Most children who visit the cardiologist’s office will have several tests done to evaluate the heart. One test typically performed is called an EKG or an ECG, both of which stand for electrocardiogram. While most parents understand that this is a quick test that evaluates the heart, many people do not actually understand what the doctors are actually testing. What IS an EKG?
An EKG, ECG or electrocardiogram is a recording of the electrical activity in the heart. Our heartbeats are created by an electrical signal that begins in one part of our heart and then moves through special conducting cells which carry the electrical signal to the heart muscle and cause it to contract. This contraction is a heartbeat and the electrical signal is creating the heart rhythm. In a normal heart rhythm, each heartbeat, or contraction, is generated by a new electrical signal.
In an EKG, medical personnel place small little electrical recorders (called electrodes) on several different locations on the chest and body, to painlessly detect and record the electrical signal coming from the heart. These signals are then translated into waveforms that doctors can evaluate. The variation in the waveforms recorded from each separate electrode allows the doctor to examine, not only the rate (speed) of the heartbeat, but also the heart rhythm. In addition, these waveforms can even allow doctors to estimate the size and position of the heart chambers.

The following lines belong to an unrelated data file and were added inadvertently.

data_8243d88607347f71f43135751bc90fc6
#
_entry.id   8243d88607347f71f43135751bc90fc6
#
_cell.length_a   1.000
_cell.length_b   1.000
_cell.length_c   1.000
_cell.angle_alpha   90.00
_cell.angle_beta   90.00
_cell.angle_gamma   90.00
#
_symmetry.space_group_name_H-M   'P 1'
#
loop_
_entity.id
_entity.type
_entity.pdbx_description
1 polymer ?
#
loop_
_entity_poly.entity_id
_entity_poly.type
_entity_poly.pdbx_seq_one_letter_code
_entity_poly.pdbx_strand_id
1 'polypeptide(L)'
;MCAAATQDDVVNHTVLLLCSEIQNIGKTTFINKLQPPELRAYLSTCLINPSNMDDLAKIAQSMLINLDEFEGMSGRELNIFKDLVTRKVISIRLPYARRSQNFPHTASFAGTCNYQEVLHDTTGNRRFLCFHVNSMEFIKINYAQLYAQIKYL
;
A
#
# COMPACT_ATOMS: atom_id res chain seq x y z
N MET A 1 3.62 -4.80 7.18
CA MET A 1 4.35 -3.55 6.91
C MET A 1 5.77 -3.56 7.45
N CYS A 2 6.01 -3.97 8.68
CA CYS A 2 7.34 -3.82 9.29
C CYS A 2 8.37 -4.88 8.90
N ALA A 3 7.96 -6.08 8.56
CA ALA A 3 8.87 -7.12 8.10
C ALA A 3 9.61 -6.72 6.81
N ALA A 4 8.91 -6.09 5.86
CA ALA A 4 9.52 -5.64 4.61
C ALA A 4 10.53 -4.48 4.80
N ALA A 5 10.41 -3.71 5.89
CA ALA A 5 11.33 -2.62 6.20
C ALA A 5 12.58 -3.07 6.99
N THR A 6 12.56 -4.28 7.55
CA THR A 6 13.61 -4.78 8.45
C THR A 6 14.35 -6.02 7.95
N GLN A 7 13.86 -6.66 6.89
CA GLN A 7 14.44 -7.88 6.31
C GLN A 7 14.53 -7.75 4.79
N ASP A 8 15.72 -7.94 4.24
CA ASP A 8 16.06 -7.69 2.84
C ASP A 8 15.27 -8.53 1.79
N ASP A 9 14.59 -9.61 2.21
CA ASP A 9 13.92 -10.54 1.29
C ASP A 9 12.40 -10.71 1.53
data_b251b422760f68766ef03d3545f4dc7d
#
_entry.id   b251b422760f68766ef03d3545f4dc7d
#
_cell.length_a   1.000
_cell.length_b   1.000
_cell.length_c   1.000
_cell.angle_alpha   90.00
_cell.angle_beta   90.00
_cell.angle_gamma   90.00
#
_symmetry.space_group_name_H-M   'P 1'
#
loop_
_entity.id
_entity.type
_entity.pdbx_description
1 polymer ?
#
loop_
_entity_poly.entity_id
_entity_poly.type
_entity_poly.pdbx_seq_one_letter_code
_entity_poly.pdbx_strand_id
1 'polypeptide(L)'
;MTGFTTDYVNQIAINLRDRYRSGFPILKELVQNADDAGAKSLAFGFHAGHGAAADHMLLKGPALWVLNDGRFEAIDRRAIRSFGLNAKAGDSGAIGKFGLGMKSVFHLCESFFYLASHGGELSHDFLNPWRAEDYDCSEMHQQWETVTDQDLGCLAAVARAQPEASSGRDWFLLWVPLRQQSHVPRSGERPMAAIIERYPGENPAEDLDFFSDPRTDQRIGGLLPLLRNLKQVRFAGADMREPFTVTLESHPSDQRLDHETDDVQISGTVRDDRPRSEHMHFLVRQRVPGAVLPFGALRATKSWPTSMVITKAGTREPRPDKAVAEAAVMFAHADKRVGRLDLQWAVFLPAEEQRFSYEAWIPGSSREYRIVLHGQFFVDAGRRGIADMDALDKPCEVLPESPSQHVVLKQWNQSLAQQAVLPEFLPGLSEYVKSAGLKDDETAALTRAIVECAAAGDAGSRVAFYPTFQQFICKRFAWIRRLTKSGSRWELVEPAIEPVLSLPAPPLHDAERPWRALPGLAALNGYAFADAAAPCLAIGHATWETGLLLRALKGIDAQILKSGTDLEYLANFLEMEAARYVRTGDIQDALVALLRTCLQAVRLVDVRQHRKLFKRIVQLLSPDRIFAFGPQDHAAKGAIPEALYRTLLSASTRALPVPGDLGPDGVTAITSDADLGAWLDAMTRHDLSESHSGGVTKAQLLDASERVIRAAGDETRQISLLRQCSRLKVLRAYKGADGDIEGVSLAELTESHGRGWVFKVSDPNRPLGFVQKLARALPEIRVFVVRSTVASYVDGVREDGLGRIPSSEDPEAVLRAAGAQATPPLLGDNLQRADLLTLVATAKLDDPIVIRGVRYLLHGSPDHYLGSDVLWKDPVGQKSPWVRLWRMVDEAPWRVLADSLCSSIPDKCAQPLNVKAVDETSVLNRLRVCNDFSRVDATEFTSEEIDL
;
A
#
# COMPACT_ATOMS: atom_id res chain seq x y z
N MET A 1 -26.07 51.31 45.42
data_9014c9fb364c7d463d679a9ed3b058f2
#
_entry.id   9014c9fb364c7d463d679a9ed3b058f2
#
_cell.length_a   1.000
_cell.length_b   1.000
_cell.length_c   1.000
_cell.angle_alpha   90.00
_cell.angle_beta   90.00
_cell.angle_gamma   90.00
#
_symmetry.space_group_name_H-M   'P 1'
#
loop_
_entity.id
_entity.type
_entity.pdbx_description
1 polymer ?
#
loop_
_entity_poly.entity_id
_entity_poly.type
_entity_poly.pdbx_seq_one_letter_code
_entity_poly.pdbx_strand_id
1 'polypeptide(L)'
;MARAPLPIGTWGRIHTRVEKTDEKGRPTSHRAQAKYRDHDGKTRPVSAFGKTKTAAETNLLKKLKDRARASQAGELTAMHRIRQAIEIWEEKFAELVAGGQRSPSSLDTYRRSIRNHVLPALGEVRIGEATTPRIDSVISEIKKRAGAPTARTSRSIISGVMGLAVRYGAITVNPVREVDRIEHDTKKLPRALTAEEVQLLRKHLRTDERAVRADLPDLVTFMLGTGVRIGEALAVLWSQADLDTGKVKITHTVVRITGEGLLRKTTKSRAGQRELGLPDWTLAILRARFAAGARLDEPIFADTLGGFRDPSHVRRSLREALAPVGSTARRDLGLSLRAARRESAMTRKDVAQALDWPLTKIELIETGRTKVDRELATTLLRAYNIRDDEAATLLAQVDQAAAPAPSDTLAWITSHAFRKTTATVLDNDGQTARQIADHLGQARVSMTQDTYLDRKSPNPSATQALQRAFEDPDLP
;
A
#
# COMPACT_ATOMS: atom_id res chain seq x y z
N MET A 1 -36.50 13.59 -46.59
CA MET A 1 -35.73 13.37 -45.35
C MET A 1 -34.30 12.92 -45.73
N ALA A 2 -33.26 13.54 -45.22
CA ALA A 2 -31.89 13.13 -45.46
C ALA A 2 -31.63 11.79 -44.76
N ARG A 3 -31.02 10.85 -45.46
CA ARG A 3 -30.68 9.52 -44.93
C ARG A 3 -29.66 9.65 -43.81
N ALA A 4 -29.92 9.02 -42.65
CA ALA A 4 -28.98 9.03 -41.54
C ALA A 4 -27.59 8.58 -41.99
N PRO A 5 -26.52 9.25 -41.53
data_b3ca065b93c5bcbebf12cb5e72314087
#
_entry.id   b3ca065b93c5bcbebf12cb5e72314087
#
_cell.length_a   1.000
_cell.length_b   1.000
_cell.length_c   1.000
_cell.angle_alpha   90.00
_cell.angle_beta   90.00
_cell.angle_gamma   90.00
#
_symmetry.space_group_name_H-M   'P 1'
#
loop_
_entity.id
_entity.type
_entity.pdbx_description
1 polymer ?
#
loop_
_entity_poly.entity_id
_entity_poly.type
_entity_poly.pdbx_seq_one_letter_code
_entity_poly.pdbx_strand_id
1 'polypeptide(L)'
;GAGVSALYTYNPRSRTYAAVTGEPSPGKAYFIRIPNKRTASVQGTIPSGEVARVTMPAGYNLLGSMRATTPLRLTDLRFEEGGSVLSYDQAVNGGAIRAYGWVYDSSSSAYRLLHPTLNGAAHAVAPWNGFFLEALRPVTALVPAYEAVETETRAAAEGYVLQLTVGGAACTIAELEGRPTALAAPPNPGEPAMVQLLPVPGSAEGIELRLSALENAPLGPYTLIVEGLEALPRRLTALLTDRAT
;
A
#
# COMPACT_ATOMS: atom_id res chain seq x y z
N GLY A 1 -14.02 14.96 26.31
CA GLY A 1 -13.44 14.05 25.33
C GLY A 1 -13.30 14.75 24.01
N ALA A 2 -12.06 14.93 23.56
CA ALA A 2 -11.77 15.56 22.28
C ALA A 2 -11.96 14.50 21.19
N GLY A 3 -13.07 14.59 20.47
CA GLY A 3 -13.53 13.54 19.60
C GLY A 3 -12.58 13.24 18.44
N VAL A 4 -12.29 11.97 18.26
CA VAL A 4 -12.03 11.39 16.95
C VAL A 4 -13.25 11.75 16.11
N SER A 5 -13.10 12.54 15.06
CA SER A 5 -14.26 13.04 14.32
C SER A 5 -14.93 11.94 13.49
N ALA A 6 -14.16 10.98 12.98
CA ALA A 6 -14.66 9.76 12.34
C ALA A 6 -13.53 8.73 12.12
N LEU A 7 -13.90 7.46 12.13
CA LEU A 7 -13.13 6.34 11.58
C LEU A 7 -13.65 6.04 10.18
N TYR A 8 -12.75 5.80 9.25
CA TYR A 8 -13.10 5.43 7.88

Thanks to the large amount of information that doctors can obtain through this fast, simple and pain-free test, the electrocardiogram is very commonly used as a screening test to evaluate for any abnormalities in the heart's rhythm, function or structure. When these abnormalities are detected on an EKG, doctors can then direct further testing to fully and accurately assess the heart.
While the EKG is very helpful for catching cardiac abnormalities early, it is not a perfect test, and can sometimes lead to false positive or negative results. When a child has had an EKG that is concerning for abnormalities, they should be fully evaluated by a cardiologist to determine what, if any, further treatment is needed.
If your child needs an EKG or has an EKG that may be abnormal, have your doctor contact a pediatric cardiologist for further evaluation.
Christy Glasow, M.D.